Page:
A funny thing is happening on the way to finding a dancing partner for TMX group, which runs Canadian stock exchanges such as the Toronto Stock Exchange.
Critics of the proposed $7-billion merger between TMX and the London Stock Exchange first insisted the deal was bad for Canada a la Potash Corp. Now, after failing to generate public opposition, institutional opponents are contemplating making their own bid. And it is—wait for it—worse for Canada.
The “no” camp used to complain the deal wasn’t a merger of equals, insisting it would cost Canada regulatory control of listed companies. Kevan Cowan, president of the TSX, countered those concerns in a Canadian Business story.
Simply put, Cowan noted the merger is of parent operations, so the way local exchanges operate will not dramatically change because they will still function independently and be regulated by Canadian watchdogs.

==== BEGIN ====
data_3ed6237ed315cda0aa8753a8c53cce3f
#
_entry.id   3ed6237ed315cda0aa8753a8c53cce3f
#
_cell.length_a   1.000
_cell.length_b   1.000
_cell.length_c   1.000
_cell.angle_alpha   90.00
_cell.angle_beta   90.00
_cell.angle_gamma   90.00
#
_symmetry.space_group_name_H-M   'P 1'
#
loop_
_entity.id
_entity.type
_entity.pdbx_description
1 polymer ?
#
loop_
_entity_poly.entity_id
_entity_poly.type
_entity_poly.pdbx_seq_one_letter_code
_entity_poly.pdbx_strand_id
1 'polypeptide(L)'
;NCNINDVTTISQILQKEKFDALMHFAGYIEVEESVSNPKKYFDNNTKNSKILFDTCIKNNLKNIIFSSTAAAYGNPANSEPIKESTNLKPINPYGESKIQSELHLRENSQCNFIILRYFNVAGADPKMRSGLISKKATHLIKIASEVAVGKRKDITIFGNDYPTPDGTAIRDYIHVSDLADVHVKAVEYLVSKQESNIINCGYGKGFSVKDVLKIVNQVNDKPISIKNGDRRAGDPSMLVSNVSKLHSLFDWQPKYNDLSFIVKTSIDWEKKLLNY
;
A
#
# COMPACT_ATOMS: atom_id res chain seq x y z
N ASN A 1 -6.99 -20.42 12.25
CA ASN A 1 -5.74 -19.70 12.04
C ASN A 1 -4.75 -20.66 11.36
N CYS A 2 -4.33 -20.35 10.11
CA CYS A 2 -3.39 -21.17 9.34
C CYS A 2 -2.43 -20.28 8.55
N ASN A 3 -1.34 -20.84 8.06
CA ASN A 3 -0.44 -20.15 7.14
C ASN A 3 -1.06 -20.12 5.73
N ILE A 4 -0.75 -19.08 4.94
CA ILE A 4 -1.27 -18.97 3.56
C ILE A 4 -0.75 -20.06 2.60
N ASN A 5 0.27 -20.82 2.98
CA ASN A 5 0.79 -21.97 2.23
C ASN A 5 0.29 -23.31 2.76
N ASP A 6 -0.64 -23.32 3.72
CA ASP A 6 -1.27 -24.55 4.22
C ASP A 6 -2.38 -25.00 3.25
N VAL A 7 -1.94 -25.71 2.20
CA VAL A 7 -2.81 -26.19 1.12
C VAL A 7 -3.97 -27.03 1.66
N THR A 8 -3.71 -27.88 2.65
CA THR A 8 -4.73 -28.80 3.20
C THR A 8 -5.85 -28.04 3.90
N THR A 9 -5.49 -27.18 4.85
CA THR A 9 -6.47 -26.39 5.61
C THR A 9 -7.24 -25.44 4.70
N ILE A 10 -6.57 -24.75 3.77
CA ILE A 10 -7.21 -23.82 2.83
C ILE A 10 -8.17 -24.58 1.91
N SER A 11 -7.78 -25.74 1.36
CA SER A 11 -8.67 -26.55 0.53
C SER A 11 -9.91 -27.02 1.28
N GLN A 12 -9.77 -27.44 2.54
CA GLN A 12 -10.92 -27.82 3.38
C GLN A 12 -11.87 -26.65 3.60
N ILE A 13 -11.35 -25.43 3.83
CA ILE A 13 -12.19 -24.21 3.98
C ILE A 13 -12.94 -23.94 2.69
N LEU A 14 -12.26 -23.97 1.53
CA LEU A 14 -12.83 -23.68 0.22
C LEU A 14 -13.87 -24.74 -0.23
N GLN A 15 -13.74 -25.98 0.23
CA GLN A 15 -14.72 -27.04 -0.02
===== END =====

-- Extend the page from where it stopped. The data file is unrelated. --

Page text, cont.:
As for control, the merged company will run exchanges in Britain, Canada and Italy, where the LSE controls Borsa Italiana. And while Canadian ownership of local exchanges will be diluted, at least initially, directors appointed by TMX operations will outnumber the ones put forward out of Britain and Italy.
This deal is widely supported by the business community. As pointed out by Lorne Abony, CEO of Mood Media, which trades in both markets, the merger would it make it faster, easier and cheaper for Canadian companies to tap into another pool of capital by listing overseas, where some major institutional investors must limit shareholdings to London–listed companies.
Nevertheless, the critics are now attacking the benefits to TXM shareholders, noting mergers do not always pay off. That, of course, is a TMX shareholder concern, not anyone else’s business, nor an issue fit for public debate.
What could be a national issue, however, is the possibility of a counterbid from a group of financial institutions that oppose the LSE deal.
Bay Street is buzzing about an alternative takeover bid being considered by investors in Alpha Group, a trading platform that competes with the TSX. But while combining Alpha and TMX might make sense for Alpha shareholders that don’t like the LSE deal, it would also reduce competition—which would be bad for Canada.